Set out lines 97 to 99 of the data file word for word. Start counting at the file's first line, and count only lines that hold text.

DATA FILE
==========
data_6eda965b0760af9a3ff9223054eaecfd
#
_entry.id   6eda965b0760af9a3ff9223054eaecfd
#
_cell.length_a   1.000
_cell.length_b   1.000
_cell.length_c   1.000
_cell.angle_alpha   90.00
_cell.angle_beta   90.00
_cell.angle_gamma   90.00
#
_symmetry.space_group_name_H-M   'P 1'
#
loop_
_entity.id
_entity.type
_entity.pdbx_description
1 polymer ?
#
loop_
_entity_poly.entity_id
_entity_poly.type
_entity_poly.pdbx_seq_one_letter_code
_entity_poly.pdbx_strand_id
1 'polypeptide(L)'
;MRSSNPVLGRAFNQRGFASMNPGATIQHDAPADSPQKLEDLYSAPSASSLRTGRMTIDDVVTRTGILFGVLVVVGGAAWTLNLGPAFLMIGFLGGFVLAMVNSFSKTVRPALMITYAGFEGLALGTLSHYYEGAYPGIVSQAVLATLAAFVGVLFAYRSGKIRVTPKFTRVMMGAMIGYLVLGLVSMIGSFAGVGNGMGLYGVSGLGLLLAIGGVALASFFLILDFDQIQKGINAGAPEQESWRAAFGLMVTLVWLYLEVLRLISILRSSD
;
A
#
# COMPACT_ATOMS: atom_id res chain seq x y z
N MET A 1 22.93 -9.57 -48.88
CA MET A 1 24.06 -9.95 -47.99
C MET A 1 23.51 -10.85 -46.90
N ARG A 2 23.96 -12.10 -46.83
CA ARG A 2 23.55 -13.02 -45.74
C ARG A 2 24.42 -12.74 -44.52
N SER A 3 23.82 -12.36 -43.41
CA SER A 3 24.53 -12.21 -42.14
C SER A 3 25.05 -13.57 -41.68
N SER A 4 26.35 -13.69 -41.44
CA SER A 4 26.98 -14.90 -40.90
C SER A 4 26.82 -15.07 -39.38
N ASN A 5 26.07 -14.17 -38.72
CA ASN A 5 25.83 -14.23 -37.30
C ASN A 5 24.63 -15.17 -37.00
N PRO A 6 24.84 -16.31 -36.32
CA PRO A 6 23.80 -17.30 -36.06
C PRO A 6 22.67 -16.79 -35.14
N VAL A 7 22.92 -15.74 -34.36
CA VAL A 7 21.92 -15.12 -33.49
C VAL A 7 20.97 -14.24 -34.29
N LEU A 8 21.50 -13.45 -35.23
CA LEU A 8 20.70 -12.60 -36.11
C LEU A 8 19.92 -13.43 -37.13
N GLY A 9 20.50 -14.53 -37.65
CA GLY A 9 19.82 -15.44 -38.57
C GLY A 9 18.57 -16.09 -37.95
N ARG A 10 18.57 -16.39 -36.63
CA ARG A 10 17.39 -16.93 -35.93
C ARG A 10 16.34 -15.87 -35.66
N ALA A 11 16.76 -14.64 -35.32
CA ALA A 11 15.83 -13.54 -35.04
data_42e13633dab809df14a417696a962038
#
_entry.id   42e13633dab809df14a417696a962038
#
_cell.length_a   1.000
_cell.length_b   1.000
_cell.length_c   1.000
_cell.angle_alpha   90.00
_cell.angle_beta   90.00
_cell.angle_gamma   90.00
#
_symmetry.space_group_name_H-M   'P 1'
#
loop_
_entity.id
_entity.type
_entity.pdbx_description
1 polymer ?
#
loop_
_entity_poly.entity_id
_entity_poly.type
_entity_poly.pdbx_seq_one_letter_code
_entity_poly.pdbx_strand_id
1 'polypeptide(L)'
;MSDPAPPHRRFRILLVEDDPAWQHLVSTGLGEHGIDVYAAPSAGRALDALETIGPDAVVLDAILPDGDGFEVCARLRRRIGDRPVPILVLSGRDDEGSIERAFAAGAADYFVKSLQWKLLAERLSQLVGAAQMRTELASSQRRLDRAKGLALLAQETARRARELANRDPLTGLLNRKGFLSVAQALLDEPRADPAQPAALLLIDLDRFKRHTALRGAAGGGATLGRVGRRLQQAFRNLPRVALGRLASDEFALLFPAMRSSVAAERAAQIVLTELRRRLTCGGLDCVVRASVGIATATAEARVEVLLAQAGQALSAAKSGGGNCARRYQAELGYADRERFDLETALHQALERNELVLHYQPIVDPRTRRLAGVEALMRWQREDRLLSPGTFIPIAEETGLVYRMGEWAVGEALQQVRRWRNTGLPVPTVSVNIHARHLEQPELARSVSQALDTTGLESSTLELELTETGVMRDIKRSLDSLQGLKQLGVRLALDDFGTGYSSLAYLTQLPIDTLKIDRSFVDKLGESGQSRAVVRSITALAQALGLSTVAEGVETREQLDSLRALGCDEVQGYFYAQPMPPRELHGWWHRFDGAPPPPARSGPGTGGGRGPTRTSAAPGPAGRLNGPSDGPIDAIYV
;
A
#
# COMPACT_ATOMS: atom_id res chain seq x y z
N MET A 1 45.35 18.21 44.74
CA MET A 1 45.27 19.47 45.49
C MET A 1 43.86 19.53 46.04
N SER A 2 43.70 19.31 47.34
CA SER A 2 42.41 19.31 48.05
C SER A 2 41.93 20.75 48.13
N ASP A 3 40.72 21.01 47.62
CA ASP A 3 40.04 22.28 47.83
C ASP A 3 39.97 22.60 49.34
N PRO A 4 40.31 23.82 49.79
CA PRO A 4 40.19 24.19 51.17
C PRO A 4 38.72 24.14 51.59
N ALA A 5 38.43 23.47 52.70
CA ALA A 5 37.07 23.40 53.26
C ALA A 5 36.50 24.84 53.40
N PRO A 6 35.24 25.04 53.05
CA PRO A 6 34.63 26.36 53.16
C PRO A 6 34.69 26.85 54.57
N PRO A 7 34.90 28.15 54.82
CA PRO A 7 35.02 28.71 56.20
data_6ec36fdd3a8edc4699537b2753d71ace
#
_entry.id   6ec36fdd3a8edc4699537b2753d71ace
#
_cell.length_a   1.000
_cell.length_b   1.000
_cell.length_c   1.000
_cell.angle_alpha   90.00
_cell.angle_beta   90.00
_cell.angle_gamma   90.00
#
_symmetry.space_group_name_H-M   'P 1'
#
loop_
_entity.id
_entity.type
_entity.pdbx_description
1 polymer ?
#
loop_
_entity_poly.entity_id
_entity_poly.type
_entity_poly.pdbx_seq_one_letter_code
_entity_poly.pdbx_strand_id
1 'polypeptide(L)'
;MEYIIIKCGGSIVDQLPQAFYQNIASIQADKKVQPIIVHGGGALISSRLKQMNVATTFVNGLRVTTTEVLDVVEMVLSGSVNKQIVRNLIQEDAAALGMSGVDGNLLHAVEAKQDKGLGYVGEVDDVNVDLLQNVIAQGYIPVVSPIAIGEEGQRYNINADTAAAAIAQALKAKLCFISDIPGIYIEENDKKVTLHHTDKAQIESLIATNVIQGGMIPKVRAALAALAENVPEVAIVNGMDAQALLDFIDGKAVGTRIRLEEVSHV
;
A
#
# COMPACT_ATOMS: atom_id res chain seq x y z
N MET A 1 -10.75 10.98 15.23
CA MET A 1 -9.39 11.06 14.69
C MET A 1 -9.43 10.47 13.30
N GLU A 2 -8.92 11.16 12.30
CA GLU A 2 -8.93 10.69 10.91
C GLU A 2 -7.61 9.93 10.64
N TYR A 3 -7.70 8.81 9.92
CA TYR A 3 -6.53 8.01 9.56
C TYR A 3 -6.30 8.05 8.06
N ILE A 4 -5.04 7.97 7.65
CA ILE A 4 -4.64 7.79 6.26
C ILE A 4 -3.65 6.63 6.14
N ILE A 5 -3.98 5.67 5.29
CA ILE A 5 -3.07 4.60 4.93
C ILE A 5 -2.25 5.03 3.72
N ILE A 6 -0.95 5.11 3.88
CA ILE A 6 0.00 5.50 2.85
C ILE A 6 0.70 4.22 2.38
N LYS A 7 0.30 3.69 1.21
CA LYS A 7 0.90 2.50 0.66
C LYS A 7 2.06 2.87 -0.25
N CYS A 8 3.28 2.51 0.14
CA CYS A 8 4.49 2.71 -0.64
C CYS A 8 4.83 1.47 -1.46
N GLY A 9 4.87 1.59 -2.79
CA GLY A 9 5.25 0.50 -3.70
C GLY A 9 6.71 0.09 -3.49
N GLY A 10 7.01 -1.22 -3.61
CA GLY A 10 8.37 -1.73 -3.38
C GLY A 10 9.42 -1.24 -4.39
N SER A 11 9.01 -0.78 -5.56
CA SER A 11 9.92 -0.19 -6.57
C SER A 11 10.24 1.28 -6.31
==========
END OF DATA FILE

CA SER A 2 42.41 19.31 48.05
C SER A 2 41.93 20.75 48.13
N ASP A 3 40.72 21.01 47.62